620 F2d 20 Catholic Medical Center of Brooklyn and Queens Inc v. National Labor Relations Board
620 F.2d 20
104 L.R.R.M. (BNA) 2186, 88 Lab.Cas. P 12,031
The CATHOLIC MEDICAL CENTER OF BROOKLYN AND QUEENS, INC.,
Mary Immaculate Hospital Division and St. Mary's
Hospital Division, Petitioner,
NATIONAL LABOR RELATIONS BOARD, Respondent.
Nos. 917, 1107, Dockets 79-4201, 80-4008.
United States Court of Appeals,
Argued March 27, 1980.
Decided April 24, 1980.
John F. Gibbons, New York City (Kelley, Drye & Warren, New York City, Paul L. Bressan, and Patricia Hytten Sachs, New York City, of counsel), for petitioner.
Michael R. White, N.L.R.B., Washington, D. C. (William A. Lubbers, Gen. Counsel, John E. Higgins, Jr., Deputy Gen. Counsel, Robert E. Allen, Acting Associate Gen. Counsel, Elliott Moore, Deputy Associate Gen. Counsel, and William F. Wachter, Atty., Washington, D. C., of counsel), for respondent.
Before FRIENDLY and MESKILL, Circuit Judges, and THOMSEN, District Judge.*
The Catholic Medical Center of Brooklyn and Queens, Inc. (the Center) petitions us to review and set aside, and the National Labor Relations Board (NLRB or the Board) cross-petitions us to enforce, the Board's order, 245 NLRB No. 106 (1979), entered after this court had vacated a previous order, 236 NLRB 497 (1978), and remanded to the Board for further proceedings consistent with our opinion, 589 F.2d 1166 (1978). The initial order found that the Center had violated §§ 8(a)(5) and (1) of the Act by refusing to recognize, bargain with, or provide certain information concerning employees to the New York State Federation of Physicians and Dentists (the Union) which the Board had certified after elections conducted at the Center's Mary Immaculate and St. Mary's Hospital Divisions, and that the Center had violated §§ 8(a)(3) and (1) by suspending for three weeks, in the two certified units, the salary increase reviews that were routinely accorded other salaried physicians and dentists. We held in our earlier opinion, with which familiarity is assumed, that the Board erred in reaching its § 8(a)(5) determination by limiting its consideration of the Center's objections to the election, which were based on supervisory activity on behalf of the Union, to those activities occurring after the filing of the later of two election petitions, 589 F.2d at 1169-74; at the very least, we directed, the Board must consider supervisory conduct occurring subsequent to the filing of the first petition. With respect to the § 8(a)(3) charge, we concluded that the Center, although acting in good faith, had indeed committed an unfair labor practice, albeit "one of the most inconsequential unfair labor practice in the history of the National Labor Relations Act", 589 F.2d at 1174-75; and we directed the Board to reconsider its decision to proceed with this charge in the light of the reevaluation of the § 8(a)(5) charge which was necessary in any event. 589 F.2d at 1174-75. We also set aside the "broad order" which the Board had inexplicably entered, and directed that "the cease and desist provisions of such order, if any, as may hereafter be entered shall be limited to the unfair labor practices found and other like or related unlawful acts." 589 F.2d at 1175.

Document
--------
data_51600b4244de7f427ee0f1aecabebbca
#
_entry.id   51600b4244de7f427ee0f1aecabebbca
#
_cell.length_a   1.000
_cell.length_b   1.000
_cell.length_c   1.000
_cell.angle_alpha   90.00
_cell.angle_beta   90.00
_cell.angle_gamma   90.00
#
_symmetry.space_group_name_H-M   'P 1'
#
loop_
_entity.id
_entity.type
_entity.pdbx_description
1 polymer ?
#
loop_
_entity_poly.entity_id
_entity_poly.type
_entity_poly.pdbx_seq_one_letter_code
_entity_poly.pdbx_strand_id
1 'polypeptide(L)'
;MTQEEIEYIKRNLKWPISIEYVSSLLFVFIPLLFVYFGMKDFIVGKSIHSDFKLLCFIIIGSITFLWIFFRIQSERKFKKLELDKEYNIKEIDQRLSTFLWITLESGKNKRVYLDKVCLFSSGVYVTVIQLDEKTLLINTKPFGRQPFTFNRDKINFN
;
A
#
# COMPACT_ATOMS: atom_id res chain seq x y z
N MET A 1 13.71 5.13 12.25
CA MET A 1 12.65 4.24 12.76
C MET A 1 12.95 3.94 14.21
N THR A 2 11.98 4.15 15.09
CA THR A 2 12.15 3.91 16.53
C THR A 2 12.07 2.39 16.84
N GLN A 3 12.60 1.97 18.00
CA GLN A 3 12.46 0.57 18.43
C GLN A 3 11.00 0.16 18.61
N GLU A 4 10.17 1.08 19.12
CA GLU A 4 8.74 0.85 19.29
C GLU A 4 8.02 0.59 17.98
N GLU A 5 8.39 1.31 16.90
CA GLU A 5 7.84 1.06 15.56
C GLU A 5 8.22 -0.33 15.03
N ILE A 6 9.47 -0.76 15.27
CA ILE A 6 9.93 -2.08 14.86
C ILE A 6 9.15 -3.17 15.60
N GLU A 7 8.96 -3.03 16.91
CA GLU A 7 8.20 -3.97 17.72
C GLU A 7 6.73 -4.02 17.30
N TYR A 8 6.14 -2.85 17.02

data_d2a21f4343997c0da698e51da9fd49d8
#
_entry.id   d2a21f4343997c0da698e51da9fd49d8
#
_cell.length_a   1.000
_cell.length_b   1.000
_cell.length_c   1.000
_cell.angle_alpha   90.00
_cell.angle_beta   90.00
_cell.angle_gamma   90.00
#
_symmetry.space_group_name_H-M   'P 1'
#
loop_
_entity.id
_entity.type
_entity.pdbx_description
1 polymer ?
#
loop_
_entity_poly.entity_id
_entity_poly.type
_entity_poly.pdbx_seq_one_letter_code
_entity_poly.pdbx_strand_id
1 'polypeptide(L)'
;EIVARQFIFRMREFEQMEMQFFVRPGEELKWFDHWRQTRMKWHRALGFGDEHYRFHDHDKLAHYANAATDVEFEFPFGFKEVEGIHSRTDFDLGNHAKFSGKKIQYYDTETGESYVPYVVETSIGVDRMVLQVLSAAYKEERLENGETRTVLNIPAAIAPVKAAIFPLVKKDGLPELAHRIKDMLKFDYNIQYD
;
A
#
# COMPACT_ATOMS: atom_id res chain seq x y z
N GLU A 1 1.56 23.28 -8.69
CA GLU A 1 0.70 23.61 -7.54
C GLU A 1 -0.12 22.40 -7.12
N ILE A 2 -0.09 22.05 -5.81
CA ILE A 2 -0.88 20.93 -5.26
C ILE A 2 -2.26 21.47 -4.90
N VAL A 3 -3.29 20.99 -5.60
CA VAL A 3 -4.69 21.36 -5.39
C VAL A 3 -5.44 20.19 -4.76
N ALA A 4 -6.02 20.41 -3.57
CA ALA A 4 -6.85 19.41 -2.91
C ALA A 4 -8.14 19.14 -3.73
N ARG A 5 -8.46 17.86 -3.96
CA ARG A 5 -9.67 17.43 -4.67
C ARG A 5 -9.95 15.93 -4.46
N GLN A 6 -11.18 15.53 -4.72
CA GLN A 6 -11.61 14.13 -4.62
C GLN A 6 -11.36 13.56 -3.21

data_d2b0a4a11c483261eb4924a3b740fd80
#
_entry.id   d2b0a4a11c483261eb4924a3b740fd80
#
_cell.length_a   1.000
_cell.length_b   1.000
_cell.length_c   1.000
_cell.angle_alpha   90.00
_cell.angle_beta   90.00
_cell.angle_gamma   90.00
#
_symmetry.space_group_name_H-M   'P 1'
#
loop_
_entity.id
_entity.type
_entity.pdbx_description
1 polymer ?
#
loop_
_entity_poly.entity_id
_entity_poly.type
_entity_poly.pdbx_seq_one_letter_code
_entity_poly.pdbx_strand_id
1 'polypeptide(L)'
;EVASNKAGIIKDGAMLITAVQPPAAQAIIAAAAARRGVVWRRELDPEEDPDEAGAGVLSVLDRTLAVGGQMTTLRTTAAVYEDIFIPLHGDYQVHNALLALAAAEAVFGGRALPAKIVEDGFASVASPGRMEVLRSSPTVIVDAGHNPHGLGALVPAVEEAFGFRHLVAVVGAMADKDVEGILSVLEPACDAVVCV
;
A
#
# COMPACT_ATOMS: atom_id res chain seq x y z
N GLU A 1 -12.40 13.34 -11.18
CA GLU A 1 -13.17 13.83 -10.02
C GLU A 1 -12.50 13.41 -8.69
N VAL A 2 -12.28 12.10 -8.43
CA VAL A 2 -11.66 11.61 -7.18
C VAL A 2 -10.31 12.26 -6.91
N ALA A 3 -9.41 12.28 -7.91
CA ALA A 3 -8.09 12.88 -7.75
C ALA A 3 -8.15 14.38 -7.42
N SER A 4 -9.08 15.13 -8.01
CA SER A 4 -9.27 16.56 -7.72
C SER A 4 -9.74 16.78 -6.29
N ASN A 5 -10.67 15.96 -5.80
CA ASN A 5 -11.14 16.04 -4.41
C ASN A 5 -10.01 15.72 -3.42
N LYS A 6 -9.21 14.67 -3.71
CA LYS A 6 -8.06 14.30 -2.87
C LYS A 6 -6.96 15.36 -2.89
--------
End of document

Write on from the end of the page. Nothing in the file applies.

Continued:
Predictably the Board concluded that, after extending its scrutiny of supervisory support for the Union to include activities going back to the first petition1 and viewing still earlier acts and statements as lending "meaning and dimension" to post-petition activities, see 245 NLRB No. 106 fn. 16, "the evidence of supervisory conduct in support of the Federation did not impair the employees' freedom of choice in the election or constitute interference which would warrant setting aside the election," id. at p. 80. It also adhered to its earlier finding of a § 8(a)(3) violation.2 However, it narrowed the scope of its previous order as we had directed.